Bioacoustic monitoring of breeding in glossy and red-tailed black-cockatoos

The work of CBCS PhD student Daniella Teixeira in a NESP Threatened Species Recovery Hub project is helping to improve the monitoring of the Kangaroo Island glossy black-cockatoo and the south-eastern red-tailed black cockatoo in bushfire-prone areas through the use of bioacoustic technology.

Using sound for conservation

Recovery of these two federally listed Endangered subspecies has been hampered by low breeding success. Their nests are rare, and often located in remote places or private lands, making traditional monitoring methods difficult or infeasible. This has led to a limited understanding of factors affecting breeding site choice and fledging success rates, and consequent difficulties in conducting effective management.

However, bioacoustic monitoring is a technology that provides a simple yet efficient method for collecting data from nests across the landscape, meaning that monitoring nesting on a large scale is possible for the first time. Daniella amassed black-cockatoo vocalisations across thousands of hours of recording at nest sites. Working with the Ecosounds Lab at Queensland University of Technology, she developed a semi-automatic call classifier that can detect important black-cockatoo vocalisations, such as fledging calls, in long-duration sound recordings. This tool will provide managers with a way to process sound data to extract information that is important to the conservation of these two birds.

The success of Daniella’s research has already led to the south-eastern red-tailed black-cockatoo recovery team purchasing 60 new recorders and deploying them in the field at active and potential nest sites in Victoria, including newly installed artificial nest boxes. Following the devastating bushfires on Kangaroo Island, there is great scope to use Daniella’s bioacoustics method to understand how the Kangaroo Island glossy black-cockatoo’s breeding behaviours and breeding success rates are being impacted by that event, and therefore to prepare for any future catastrophic events.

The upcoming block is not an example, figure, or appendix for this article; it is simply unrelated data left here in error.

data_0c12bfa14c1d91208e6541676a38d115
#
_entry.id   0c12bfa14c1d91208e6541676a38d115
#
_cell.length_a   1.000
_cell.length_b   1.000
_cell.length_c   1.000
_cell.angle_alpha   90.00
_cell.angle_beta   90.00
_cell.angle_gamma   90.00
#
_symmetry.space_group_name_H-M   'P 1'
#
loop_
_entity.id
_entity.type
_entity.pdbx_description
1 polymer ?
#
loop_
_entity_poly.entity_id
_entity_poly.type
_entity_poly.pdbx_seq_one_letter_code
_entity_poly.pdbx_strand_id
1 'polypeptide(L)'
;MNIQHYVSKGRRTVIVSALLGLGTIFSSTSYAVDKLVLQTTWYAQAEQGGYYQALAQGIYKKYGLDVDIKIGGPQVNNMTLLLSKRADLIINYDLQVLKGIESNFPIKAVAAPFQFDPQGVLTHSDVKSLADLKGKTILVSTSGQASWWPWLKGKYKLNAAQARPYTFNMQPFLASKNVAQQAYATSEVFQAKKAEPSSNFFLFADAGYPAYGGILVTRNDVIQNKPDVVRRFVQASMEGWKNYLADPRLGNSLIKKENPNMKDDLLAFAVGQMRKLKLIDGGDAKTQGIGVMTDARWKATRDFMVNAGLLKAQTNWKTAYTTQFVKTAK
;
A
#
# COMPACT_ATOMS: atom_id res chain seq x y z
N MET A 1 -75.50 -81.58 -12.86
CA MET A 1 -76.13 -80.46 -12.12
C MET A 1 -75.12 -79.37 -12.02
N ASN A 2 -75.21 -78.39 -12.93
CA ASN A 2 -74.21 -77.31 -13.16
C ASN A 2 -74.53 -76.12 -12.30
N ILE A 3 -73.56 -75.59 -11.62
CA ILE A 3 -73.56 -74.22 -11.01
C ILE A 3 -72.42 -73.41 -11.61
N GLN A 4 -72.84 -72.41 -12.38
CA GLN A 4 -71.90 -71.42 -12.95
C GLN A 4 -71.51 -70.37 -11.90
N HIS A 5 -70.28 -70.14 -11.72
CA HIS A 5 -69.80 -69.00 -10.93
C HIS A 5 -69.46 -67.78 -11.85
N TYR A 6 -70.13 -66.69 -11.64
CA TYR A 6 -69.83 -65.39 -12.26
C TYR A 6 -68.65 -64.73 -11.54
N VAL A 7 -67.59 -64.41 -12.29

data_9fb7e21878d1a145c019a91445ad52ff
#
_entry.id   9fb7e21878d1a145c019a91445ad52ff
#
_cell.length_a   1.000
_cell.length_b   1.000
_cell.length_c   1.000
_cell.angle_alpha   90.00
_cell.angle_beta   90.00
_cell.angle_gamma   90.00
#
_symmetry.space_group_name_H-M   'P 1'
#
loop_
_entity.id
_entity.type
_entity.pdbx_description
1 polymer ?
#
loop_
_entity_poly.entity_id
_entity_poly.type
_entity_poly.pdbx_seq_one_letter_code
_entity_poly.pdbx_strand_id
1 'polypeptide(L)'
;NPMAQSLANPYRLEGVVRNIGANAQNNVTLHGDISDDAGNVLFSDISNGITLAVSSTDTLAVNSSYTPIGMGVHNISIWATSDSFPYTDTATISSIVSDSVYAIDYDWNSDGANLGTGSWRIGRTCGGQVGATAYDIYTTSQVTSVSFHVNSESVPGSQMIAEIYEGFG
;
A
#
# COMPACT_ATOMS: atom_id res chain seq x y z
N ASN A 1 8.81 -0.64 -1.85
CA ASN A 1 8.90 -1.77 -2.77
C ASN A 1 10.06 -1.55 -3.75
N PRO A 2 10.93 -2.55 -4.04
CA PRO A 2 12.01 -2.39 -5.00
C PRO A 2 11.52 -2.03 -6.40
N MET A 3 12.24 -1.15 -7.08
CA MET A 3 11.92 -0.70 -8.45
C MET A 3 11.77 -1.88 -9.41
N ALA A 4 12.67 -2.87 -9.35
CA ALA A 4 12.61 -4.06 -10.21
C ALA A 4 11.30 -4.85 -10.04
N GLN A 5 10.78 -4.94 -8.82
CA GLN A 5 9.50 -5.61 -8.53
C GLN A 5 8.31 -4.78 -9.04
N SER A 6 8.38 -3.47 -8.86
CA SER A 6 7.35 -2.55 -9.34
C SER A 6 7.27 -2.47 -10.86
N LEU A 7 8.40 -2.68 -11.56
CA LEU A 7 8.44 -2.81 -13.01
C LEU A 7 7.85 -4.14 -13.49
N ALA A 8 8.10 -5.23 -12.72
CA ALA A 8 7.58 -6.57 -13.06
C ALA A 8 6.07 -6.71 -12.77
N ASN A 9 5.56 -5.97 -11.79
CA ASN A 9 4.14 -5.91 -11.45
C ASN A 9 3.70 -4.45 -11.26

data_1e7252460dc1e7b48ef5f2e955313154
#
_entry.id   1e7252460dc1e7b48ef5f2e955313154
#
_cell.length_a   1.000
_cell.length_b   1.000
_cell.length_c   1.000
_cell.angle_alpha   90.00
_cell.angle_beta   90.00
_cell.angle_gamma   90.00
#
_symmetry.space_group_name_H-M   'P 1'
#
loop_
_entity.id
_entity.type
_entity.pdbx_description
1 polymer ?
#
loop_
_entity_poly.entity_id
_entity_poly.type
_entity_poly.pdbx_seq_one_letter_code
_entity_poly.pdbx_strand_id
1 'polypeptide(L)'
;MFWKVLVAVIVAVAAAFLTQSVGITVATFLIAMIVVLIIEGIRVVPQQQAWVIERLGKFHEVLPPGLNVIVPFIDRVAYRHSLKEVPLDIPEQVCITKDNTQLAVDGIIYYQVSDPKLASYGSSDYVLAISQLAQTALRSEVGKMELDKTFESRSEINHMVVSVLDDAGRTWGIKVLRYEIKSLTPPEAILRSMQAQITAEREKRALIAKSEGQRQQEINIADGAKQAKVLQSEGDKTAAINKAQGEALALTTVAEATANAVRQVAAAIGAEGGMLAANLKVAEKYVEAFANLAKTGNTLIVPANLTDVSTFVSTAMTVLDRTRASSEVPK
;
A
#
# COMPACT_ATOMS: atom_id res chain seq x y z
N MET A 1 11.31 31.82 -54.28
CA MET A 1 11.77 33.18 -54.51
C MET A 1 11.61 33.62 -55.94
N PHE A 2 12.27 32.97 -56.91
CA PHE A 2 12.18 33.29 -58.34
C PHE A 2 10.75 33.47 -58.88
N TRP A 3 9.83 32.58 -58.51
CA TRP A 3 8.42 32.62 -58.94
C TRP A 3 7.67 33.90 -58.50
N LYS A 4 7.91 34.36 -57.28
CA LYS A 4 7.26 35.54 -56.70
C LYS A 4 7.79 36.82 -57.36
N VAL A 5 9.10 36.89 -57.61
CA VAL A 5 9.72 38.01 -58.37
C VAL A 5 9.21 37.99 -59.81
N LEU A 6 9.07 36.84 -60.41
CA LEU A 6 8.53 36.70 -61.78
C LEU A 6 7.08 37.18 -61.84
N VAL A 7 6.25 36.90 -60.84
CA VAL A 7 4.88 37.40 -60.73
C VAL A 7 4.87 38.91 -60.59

Black-cockatoos in 2020 and beyond

Daniella has developed a high profile through her public engagement activities for black-cockatoos, and has spoken at many public events in Queensland, New South Wales, Victoria and South Australia, including the World Science Festival, Science in the Pub, and Threatened Species Day events through her project’s social media page, @blackcockatooproject. She has featured on radio and television programs promoting bioacoustics and black-cockatoo conservation and is an active member of the Glossy Black Conservancy, where she supports communications and citizen science programs.

Working on several black-cockatoo subspecies across the country, Daniella recognised the need for improved collaboration between conservation practitioners. She co-organised the National Black Cockatoo Forum in Melbourne in 2018, where over 40 black-cockatoo practitioners met to address key issues for the conservation of all black-cockatoo species. In early 2020, Daniella participated in Kangaroo Island Wildlife Recovery Workshop, where she helped form a plan for the recovery of the black-cockatoo that includes bioacoustics as a monitoring tool.

Daniella’s supervisors include CBCS researchers Dr Berndt Janse van Rensburg and Professor Martine Maron.

Key government partners

  • Natural Resources Kangaroo Island
  • South Australian Department for Environment and Water
  • Victorian Department of Environment, Land, Water and Planning

Reference

Teixeira, D., Maron, M., and Janse van Rensburg, B. 2019. Bioacoustic monitoring of animal vocal behaviour for conservation. Conservation Science and Practice, DOI: 10.1111/csp2.72

Photo: Daniella with a black-cockatoo nestling. Mike Barth

Project members

Van Rensburg

Dr Berndt Janse Van Rensburg

Coordinator: Master of Conservation Biology
Centre for Biodiversity and Conservation Science

Professor Martine Maron

ARC Future Fellow
School of Earth and Environmental Sciences
Deputy Director
Centre for Biodiversity and Conservation Science

Daniella Teixeira

PhD Student
School of Earth and Environmental Sciences